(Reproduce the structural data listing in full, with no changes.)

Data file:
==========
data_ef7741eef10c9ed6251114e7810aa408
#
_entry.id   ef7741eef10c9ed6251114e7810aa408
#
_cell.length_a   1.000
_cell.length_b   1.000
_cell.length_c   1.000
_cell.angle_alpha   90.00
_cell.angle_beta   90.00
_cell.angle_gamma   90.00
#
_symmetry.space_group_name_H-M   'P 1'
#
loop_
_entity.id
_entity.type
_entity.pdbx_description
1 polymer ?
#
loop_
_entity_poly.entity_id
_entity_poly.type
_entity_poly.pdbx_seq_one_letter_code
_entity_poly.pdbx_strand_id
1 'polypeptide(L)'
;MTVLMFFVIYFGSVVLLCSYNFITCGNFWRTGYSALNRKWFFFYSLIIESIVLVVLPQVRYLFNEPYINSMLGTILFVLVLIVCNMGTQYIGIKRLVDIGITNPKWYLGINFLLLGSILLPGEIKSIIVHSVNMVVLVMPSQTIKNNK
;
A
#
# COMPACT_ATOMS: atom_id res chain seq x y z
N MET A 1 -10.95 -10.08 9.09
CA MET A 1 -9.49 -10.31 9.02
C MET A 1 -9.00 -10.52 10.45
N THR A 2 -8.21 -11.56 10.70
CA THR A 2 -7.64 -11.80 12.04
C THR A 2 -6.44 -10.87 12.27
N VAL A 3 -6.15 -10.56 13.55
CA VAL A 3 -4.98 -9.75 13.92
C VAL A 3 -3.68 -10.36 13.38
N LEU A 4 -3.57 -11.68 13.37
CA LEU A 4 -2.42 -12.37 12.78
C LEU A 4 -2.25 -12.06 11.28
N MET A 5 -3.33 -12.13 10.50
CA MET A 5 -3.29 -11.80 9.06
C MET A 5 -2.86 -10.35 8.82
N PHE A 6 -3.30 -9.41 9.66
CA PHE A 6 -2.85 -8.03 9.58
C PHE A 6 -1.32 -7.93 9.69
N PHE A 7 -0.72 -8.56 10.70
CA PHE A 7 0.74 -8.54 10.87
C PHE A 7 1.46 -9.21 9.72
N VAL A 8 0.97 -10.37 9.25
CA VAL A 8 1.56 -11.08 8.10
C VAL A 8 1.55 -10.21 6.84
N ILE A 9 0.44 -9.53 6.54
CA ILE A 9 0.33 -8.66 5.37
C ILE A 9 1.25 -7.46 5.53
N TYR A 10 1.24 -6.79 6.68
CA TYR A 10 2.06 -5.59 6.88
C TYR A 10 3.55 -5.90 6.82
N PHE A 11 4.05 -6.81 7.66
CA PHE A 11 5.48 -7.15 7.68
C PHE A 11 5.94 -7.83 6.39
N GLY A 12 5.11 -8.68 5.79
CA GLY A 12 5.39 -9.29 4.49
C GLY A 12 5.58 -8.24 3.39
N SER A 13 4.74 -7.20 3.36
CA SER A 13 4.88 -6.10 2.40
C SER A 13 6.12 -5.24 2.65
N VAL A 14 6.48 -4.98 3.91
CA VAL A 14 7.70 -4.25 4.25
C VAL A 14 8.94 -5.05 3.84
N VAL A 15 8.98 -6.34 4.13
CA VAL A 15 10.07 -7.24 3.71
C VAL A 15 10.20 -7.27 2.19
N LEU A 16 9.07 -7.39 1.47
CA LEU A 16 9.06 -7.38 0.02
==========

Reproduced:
data_ef7741eef10c9ed6251114e7810aa408
#
_entry.id   ef7741eef10c9ed6251114e7810aa408
#
_cell.length_a   1.000
_cell.length_b   1.000
_cell.length_c   1.000
_cell.angle_alpha   90.00
_cell.angle_beta   90.00
_cell.angle_gamma   90.00
#
_symmetry.space_group_name_H-M   'P 1'
#
loop_
_entity.id
_entity.type
_entity.pdbx_description
1 polymer ?
#
loop_
_entity_poly.entity_id
_entity_poly.type
_entity_poly.pdbx_seq_one_letter_code
_entity_poly.pdbx_strand_id
1 'polypeptide(L)'
;MTVLMFFVIYFGSVVLLCSYNFITCGNFWRTGYSALNRKWFFFYSLIIESIVLVVLPQVRYLFNEPYINSMLGTILFVLVLIVCNMGTQYIGIKRLVDIGITNPKWYLGINFLLLGSILLPGEIKSIIVHSVNMVVLVMPSQTIKNNK
;
A
#
# COMPACT_ATOMS: atom_id res chain seq x y z
N MET A 1 -10.95 -10.08 9.09
CA MET A 1 -9.49 -10.31 9.02
C MET A 1 -9.00 -10.52 10.45
N THR A 2 -8.21 -11.56 10.70
CA THR A 2 -7.64 -11.80 12.04
C THR A 2 -6.44 -10.87 12.27
N VAL A 3 -6.15 -10.56 13.55
CA VAL A 3 -4.98 -9.75 13.92
C VAL A 3 -3.68 -10.36 13.38
N LEU A 4 -3.57 -11.68 13.37
CA LEU A 4 -2.42 -12.37 12.78
C LEU A 4 -2.25 -12.06 11.28
N MET A 5 -3.33 -12.13 10.50
CA MET A 5 -3.29 -11.80 9.06
C MET A 5 -2.86 -10.35 8.82
N PHE A 6 -3.30 -9.41 9.66
CA PHE A 6 -2.85 -8.03 9.58
C PHE A 6 -1.32 -7.93 9.69
N PHE A 7 -0.72 -8.56 10.70
CA PHE A 7 0.74 -8.54 10.87
C PHE A 7 1.46 -9.21 9.72
N VAL A 8 0.97 -10.37 9.25
CA VAL A 8 1.56 -11.08 8.10
C VAL A 8 1.55 -10.21 6.84
N ILE A 9 0.44 -9.53 6.54
CA ILE A 9 0.33 -8.66 5.37
C ILE A 9 1.25 -7.46 5.53
N TYR A 10 1.24 -6.79 6.68
CA TYR A 10 2.06 -5.59 6.88
C TYR A 10 3.55 -5.90 6.82
N PHE A 11 4.05 -6.81 7.66
CA PHE A 11 5.48 -7.15 7.68
C PHE A 11 5.94 -7.83 6.39
N GLY A 12 5.11 -8.68 5.79
CA GLY A 12 5.39 -9.29 4.49
C GLY A 12 5.58 -8.24 3.39
N SER A 13 4.74 -7.20 3.36
CA SER A 13 4.88 -6.10 2.40
C SER A 13 6.12 -5.24 2.65
N VAL A 14 6.48 -4.98 3.91
CA VAL A 14 7.70 -4.25 4.25
C VAL A 14 8.94 -5.05 3.84
N VAL A 15 8.98 -6.34 4.13
CA VAL A 15 10.07 -7.24 3.71
C VAL A 15 10.20 -7.27 2.19
N LEU A 16 9.07 -7.39 1.47
CA LEU A 16 9.06 -7.38 0.02